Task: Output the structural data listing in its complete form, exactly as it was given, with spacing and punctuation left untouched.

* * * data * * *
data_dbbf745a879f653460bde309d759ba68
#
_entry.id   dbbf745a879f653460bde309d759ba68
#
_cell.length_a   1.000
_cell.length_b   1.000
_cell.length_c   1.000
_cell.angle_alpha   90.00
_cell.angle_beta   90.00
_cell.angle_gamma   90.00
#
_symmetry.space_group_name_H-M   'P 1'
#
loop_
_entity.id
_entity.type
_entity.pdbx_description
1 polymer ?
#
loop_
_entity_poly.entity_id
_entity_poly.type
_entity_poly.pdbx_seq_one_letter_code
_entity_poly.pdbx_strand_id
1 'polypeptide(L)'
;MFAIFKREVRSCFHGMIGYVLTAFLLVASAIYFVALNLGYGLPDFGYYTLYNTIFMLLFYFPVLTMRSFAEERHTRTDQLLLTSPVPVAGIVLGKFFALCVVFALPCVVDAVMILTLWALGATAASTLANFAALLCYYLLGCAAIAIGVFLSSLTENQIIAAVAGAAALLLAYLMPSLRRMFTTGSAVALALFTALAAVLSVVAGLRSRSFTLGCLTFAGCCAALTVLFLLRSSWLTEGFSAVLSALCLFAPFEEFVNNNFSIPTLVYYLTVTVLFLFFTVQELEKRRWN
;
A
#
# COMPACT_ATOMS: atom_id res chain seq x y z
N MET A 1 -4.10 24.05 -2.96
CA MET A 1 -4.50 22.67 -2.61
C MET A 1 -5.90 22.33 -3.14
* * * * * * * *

data_dbbf745a879f653460bde309d759ba68
#
_entry.id   dbbf745a879f653460bde309d759ba68
#
_cell.length_a   1.000
_cell.length_b   1.000
_cell.length_c   1.000
_cell.angle_alpha   90.00
_cell.angle_beta   90.00
_cell.angle_gamma   90.00
#
_symmetry.space_group_name_H-M   'P 1'
#
loop_
_entity.id
_entity.type
_entity.pdbx_description
1 polymer ?
#
loop_
_entity_poly.entity_id
_entity_poly.type
_entity_poly.pdbx_seq_one_letter_code
_entity_poly.pdbx_strand_id
1 'polypeptide(L)'
;MFAIFKREVRSCFHGMIGYVLTAFLLVASAIYFVALNLGYGLPDFGYYTLYNTIFMLLFYFPVLTMRSFAEERHTRTDQLLLTSPVPVAGIVLGKFFALCVVFALPCVVDAVMILTLWALGATAASTLANFAALLCYYLLGCAAIAIGVFLSSLTENQIIAAVAGAAALLLAYLMPSLRRMFTTGSAVALALFTALAAVLSVVAGLRSRSFTLGCLTFAGCCAALTVLFLLRSSWLTEGFSAVLSALCLFAPFEEFVNNNFSIPTLVYYLTVTVLFLFFTVQELEKRRWN
;
A
#
# COMPACT_ATOMS: atom_id res chain seq x y z
N MET A 1 -4.10 24.05 -2.96
CA MET A 1 -4.50 22.67 -2.61
C MET A 1 -5.90 22.33 -3.14